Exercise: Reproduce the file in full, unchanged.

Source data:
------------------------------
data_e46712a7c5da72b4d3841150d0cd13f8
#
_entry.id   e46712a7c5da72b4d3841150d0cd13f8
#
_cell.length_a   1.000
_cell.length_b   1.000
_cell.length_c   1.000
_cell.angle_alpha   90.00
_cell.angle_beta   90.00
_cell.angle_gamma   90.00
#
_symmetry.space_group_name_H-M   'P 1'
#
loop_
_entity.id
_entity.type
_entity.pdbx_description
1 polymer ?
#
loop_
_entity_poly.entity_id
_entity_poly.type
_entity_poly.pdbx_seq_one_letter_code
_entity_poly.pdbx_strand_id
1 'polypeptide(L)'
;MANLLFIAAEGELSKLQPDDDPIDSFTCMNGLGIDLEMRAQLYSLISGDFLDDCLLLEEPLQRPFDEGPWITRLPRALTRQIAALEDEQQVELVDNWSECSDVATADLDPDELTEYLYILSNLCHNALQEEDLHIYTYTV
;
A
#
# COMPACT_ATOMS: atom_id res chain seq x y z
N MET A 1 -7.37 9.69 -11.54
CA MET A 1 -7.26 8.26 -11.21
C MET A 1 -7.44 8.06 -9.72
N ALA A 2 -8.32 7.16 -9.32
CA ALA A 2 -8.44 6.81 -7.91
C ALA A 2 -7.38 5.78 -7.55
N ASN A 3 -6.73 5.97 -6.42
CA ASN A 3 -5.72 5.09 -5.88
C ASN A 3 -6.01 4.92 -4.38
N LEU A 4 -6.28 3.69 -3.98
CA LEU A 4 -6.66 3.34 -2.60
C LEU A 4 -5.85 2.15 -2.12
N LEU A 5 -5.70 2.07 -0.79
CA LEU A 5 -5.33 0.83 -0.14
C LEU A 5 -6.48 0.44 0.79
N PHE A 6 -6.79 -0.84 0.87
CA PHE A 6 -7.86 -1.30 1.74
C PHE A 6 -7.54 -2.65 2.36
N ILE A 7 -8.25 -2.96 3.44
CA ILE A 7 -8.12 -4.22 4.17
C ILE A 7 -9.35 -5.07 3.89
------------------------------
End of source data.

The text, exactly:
data_e46712a7c5da72b4d3841150d0cd13f8
#
_entry.id   e46712a7c5da72b4d3841150d0cd13f8
#
_cell.length_a   1.000
_cell.length_b   1.000
_cell.length_c   1.000
_cell.angle_alpha   90.00
_cell.angle_beta   90.00
_cell.angle_gamma   90.00
#
_symmetry.space_group_name_H-M   'P 1'
#
loop_
_entity.id
_entity.type
_entity.pdbx_description
1 polymer ?
#
loop_
_entity_poly.entity_id
_entity_poly.type
_entity_poly.pdbx_seq_one_letter_code
_entity_poly.pdbx_strand_id
1 'polypeptide(L)'
;MANLLFIAAEGELSKLQPDDDPIDSFTCMNGLGIDLEMRAQLYSLISGDFLDDCLLLEEPLQRPFDEGPWITRLPRALTRQIAALEDEQQVELVDNWSECSDVATADLDPDELTEYLYILSNLCHNALQEEDLHIYTYTV
;
A
#
# COMPACT_ATOMS: atom_id res chain seq x y z
N MET A 1 -7.37 9.69 -11.54
CA MET A 1 -7.26 8.26 -11.21
C MET A 1 -7.44 8.06 -9.72
N ALA A 2 -8.32 7.16 -9.32
CA ALA A 2 -8.44 6.81 -7.91
C ALA A 2 -7.38 5.78 -7.55
N ASN A 3 -6.73 5.97 -6.42
CA ASN A 3 -5.72 5.09 -5.88
C ASN A 3 -6.01 4.92 -4.38
N LEU A 4 -6.28 3.69 -3.98
CA LEU A 4 -6.66 3.34 -2.60
C LEU A 4 -5.85 2.15 -2.12
N LEU A 5 -5.70 2.07 -0.79
CA LEU A 5 -5.33 0.83 -0.14
C LEU A 5 -6.48 0.44 0.79
N PHE A 6 -6.79 -0.84 0.87
CA PHE A 6 -7.86 -1.30 1.74
C PHE A 6 -7.54 -2.65 2.36
N ILE A 7 -8.25 -2.96 3.44
CA ILE A 7 -8.12 -4.22 4.17
C ILE A 7 -9.35 -5.07 3.89